To stop the all-too-familiar scenario of seeing a beautifully designed identity go out into the world only to be misused by a client, we must empower them with the right kind of identity guidelines. It’s time to follow the example of user interface design and start creating guidelines that leave nothing to the imagination of customers.


Working on creating a visual identity and then sending it out into the world with the equivalent of a hastily scribbled map on the back of a pack of cigarettes is woefully inadequate.


Through research and conversations with some world-class identity designers, we found a solution to help clients use their new visual identity to the fullest: a pattern library. We’ve all seen the beautiful digital UI kits, pattern libraries and style guides created by companies like Mailchimp for their digital products, well, it’s time to start creating similar identity guidelines.


The easiest solution is to establish and understand all the ways in which the identity will be used during the discovery stage. A really deep dive into what the client has in mind for the logo and second guess uses they might not have thought of means there are no surprises and can also help inform the final design.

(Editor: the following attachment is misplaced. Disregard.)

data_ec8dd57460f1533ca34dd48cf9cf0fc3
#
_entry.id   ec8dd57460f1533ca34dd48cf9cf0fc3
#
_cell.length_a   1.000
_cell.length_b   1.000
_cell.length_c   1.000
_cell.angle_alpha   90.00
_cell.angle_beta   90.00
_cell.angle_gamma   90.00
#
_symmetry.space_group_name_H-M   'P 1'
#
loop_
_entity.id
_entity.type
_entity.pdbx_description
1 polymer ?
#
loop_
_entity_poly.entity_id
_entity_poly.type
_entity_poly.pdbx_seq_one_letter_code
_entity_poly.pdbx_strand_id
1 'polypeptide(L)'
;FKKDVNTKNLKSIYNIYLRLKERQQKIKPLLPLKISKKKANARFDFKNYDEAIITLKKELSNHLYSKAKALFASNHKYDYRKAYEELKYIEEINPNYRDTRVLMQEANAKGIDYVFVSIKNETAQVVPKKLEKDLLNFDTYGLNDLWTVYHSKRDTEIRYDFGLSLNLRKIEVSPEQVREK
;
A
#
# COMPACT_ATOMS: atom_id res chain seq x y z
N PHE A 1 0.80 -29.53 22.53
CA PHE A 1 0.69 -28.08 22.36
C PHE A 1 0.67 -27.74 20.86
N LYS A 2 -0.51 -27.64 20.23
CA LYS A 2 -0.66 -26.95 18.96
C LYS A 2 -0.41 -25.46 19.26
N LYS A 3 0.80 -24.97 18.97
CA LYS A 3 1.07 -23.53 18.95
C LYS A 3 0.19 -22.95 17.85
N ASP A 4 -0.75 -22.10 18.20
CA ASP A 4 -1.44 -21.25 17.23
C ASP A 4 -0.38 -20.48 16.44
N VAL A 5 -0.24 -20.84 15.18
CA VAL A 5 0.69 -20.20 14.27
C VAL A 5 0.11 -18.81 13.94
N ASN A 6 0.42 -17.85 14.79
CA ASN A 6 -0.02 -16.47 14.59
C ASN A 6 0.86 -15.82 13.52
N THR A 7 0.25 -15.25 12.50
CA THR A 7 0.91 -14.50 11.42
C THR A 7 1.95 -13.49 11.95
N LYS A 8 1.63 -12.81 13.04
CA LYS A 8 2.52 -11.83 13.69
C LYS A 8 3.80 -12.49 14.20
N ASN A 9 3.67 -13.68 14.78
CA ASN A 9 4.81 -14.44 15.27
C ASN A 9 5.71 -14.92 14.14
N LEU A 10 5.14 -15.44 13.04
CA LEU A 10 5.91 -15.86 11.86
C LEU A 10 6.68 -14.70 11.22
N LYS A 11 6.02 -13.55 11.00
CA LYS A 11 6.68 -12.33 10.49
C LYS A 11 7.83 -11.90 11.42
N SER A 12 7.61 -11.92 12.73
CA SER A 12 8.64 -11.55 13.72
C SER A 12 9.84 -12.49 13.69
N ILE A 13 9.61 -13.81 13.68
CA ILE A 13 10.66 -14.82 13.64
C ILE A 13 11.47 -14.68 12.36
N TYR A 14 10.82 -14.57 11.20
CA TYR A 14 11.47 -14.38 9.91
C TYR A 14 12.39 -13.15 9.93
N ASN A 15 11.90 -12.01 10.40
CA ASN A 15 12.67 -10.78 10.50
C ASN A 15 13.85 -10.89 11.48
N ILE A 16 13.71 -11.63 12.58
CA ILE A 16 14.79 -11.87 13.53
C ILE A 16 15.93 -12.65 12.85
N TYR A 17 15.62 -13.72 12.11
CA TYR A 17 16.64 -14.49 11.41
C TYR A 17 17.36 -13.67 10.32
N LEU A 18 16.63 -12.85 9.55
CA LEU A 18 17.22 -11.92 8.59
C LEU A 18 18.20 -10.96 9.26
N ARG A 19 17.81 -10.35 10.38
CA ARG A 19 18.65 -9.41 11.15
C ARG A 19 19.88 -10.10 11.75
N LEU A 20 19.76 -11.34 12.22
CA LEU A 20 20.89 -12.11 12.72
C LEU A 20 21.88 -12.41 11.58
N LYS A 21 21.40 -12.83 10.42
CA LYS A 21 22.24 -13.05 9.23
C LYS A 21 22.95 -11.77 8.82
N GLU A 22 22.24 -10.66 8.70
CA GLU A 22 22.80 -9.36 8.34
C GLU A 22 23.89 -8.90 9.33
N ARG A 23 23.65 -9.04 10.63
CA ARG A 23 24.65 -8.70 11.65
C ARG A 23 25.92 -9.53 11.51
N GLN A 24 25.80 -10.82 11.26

Here are some guidelines that I have been using recently: they will all be included in the final identity pattern library.


For digital use


Nowadays, a logo has to be responsive, it has to work on all screen sizes, so no doubt there will be several different versions of the logo: a desktop version, a different more simplified version for smaller screens, possibly one for tablets. You may need an even more simplified version to use in the favicon in different sizes and colors for various browsers.


For use in social networks